Hands-On Learning, Pedagogy

The 5E Instructional Model: Engage

Hello again teacher friends!

I’m so happy that you are here for this second post in my 5E Instructional Model series… So, let’s get down to business. In my last post, I introduced this blog series about understanding the not-so-scary 5E Instructional Model. I know that when I first started teaching science… I had no clue! Really, I was like a brand-spankin’ new teacher. So, I can imagine that if you don’t consider yourself a “science person”, but you find yourself teaching science…well, you may be feeling a bit of anxiety. Been there, done that.

But let me say this…

…kids love science, and science is super fun to teach!

Where do you start?


With the 5E Model, you start with Engage. All that engage means is that you basically get your students interested and engaged in the topic. The Engage phase of this model is where your kiddos make connections to their prior knowledge and understandings. It is also the phase where you begin to assess what they know and what their misconceptions may be.

How do you do that? (For the purpose of this blog series, I’m going to base all of my examples on the topic of States of Matter). Here are a few suggestions


  • You could either demonstrate with, or place at group tables a solid object, a small cup of water, and a blown up balloon, and then simply tell students to observe and discuss with their table mates.
  • Walk around the room listening to student comments, and asking questions. Pay close attention to what your students are saying. If you hear a misconception, do not tell your students are incorrect. Just make a mental note to be sure to address it in the future (or jot it down on a clipboard). You may find that many of your children have very similar misconceptions.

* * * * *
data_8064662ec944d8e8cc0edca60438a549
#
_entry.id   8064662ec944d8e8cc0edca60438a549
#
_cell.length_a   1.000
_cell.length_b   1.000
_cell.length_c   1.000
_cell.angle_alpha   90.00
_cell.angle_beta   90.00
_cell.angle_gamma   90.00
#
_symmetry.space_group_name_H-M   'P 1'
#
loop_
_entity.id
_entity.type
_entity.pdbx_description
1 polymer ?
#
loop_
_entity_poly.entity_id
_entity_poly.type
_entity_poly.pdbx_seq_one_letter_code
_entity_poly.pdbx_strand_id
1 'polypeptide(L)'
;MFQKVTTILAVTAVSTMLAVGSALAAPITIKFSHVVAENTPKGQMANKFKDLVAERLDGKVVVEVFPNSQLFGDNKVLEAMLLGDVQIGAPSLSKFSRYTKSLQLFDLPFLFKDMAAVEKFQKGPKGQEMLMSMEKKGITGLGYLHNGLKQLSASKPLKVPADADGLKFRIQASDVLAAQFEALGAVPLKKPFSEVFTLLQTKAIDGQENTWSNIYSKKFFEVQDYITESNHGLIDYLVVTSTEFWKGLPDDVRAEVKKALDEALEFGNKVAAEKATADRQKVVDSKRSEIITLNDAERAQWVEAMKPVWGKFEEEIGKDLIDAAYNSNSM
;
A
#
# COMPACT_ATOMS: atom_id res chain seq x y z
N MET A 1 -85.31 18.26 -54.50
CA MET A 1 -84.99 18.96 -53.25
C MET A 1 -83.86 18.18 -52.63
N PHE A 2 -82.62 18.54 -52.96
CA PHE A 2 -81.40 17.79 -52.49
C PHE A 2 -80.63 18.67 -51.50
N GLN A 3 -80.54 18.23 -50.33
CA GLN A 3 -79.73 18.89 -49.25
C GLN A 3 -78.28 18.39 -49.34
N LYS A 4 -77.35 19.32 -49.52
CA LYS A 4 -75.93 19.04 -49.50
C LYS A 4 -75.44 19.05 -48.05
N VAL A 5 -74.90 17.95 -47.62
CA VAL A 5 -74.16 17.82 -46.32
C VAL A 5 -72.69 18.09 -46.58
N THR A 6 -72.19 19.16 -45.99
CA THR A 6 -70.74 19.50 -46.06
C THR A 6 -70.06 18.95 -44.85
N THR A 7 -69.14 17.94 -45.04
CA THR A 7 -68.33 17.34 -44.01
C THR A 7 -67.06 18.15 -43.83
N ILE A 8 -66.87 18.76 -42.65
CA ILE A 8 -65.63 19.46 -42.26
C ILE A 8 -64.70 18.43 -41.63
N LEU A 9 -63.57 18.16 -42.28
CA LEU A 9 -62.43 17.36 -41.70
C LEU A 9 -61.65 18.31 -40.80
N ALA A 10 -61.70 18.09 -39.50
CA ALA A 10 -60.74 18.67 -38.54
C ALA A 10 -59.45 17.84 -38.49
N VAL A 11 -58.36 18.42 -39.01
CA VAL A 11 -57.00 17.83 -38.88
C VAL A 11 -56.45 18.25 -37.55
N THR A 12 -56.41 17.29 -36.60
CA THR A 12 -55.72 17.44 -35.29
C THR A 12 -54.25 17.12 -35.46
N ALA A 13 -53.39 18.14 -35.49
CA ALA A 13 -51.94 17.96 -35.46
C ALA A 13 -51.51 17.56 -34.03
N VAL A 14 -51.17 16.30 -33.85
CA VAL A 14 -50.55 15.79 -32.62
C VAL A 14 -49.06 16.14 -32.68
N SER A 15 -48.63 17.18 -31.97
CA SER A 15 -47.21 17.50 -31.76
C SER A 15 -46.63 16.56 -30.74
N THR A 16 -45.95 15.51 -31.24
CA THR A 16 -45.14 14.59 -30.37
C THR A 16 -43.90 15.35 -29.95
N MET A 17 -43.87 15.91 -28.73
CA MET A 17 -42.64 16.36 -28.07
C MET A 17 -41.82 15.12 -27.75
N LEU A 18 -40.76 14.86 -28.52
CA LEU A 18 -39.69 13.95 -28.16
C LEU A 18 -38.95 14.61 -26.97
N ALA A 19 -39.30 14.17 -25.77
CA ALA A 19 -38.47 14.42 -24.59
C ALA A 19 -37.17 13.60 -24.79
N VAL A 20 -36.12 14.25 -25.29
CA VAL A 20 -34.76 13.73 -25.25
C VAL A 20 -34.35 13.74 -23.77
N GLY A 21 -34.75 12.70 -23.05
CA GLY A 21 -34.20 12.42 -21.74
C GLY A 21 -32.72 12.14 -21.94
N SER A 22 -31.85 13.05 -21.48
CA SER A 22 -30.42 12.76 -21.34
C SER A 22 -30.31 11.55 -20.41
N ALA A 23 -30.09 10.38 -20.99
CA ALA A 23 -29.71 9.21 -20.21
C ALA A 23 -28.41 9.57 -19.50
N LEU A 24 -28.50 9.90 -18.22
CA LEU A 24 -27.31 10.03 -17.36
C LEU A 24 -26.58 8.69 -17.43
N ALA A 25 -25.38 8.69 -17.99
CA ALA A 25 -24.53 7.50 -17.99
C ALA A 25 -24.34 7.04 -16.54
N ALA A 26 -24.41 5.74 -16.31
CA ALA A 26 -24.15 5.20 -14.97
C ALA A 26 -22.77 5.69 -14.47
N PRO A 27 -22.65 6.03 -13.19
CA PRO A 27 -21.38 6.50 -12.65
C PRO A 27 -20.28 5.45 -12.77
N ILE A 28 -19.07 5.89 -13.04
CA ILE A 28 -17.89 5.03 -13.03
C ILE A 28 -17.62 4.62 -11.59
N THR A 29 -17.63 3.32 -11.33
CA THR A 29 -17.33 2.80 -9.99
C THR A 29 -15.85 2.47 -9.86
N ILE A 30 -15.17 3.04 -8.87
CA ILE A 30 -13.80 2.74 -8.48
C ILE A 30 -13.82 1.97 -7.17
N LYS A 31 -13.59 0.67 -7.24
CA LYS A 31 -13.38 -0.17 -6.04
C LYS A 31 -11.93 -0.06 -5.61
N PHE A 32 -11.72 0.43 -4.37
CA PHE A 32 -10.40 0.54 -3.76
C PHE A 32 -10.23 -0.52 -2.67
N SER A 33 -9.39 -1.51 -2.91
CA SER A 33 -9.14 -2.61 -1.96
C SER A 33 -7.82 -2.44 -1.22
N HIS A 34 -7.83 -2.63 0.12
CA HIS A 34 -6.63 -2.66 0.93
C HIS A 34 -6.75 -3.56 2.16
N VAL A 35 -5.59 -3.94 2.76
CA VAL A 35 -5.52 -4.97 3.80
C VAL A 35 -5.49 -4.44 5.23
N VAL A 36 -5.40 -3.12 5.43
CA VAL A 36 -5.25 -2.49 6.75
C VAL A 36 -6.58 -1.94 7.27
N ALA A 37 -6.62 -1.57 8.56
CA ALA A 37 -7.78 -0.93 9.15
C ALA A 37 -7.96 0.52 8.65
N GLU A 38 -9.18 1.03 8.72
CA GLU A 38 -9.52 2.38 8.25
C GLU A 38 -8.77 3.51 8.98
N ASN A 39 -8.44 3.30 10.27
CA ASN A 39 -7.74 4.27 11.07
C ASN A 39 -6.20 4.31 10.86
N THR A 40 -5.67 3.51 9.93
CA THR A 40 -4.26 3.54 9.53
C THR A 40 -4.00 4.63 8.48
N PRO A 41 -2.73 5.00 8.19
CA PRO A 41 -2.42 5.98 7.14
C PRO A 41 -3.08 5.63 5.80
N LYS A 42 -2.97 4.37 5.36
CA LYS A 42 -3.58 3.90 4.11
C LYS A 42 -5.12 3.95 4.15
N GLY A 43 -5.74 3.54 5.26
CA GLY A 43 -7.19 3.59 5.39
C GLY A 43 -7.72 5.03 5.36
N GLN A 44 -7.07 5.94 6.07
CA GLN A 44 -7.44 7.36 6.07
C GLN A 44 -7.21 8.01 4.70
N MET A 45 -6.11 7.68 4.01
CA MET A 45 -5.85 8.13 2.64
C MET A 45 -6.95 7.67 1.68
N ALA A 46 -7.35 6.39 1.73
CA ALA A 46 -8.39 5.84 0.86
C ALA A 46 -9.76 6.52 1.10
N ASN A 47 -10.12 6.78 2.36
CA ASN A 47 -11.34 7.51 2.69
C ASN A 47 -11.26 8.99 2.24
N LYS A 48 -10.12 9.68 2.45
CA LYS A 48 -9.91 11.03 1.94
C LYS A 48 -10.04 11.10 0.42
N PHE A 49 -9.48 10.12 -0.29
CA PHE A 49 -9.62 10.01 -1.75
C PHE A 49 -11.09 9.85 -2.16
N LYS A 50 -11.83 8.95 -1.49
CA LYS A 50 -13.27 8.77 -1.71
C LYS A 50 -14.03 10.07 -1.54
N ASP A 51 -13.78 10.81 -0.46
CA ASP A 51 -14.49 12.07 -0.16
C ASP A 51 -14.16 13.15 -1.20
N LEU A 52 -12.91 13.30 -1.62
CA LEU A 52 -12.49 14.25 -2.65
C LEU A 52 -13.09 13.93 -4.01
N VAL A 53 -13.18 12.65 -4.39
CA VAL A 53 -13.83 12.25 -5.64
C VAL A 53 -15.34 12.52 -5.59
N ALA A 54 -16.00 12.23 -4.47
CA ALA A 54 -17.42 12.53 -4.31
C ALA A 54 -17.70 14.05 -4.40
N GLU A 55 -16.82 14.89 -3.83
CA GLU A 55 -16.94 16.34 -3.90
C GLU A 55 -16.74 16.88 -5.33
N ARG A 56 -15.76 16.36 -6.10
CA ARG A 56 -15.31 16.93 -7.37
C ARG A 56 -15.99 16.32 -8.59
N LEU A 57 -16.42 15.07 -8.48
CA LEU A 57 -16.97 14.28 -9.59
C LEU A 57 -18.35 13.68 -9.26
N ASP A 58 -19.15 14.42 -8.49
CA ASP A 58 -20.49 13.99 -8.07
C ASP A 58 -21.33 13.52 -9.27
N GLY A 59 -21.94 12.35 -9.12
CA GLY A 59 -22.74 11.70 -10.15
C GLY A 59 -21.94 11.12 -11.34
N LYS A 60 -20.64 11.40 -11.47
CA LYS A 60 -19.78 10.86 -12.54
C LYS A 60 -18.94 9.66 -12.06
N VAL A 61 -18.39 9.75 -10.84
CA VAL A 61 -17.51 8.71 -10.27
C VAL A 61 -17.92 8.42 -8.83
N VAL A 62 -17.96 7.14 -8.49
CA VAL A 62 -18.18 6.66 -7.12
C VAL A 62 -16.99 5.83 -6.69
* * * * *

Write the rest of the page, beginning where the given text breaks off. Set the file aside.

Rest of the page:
• Bring the class back together, and simply ask “What did you and your table mates discuss?” Record observations/ideas on chart paper.


  • Ask your kiddos what you had them observe. You may get answers like “a block”, “a cup of water”, or “a blown up balloon”. And… most likely you will have a few little smarties that will say “a solid”, “a liquid”, or “a gas”.
  • Have them discuss what solids, liquids, and gases are. Again… someone may know that these are all examples of states of matter. Now you need to get their ideas in front of them in writing.

Read on my friend….

KWL Chart 

  • KWL (Know, Want to know, Learned) Charts are fabulous ways to get your kiddos started, and they could be used in tandem with the demonstration activity described above. Concentrate first on the “K” – what they know. I would post a piece of chart paper on the board, put a big “K” on the top (make sure they understand that K stands for Know) and then have them volunteer what they know about states of matter. This activity will further help you understand any misconceptions your students may have. Write the “K’s” down, even if they are incorrect – they will accommodate their new understandings later. I stop writing at the end on one piece of chart paper…you have to draw the line somewhere. Then have them choose and copy three of four of the details in the K column onto their own KWL chart. (Super Smart Teacher Tip: When a kiddo volunteers a piece of information to be included in the chart…write their initials next to it. This makes them feel special, and you will remember who said what. Plus, this encourages all of your students to participate!)

journaling pages

Read Aloud

  • Kids love read-alouds! Gather them up close to you and read to them. You don’t have to read the entire book, just a few pages that deal with what you want them to start thinking about. Ask questions and discuss pictures as you read. After I read aloud, I leave the book up front and center with other on-topic books for students to read during Read to Self time (one of my science rotations).
  • One of my favorite science authors is Gail Gibbons. Her books are fabulous! My kiddos will actually say something like “Yay, a Gail Gibbons book!”
Picture5I will be adding to this chart as we work our way through each phase of the 5E Instructional Model.

Engaging your students and understanding any misconceptions they may have is essential to planning and implementing future activities. When you do an engagement activity, you will most likely have already planned for the unit. I advise that you go back and review your plans, making changes where necessary.

Next time I’ll be discussing the second phase of the 5E learning model – Explore!

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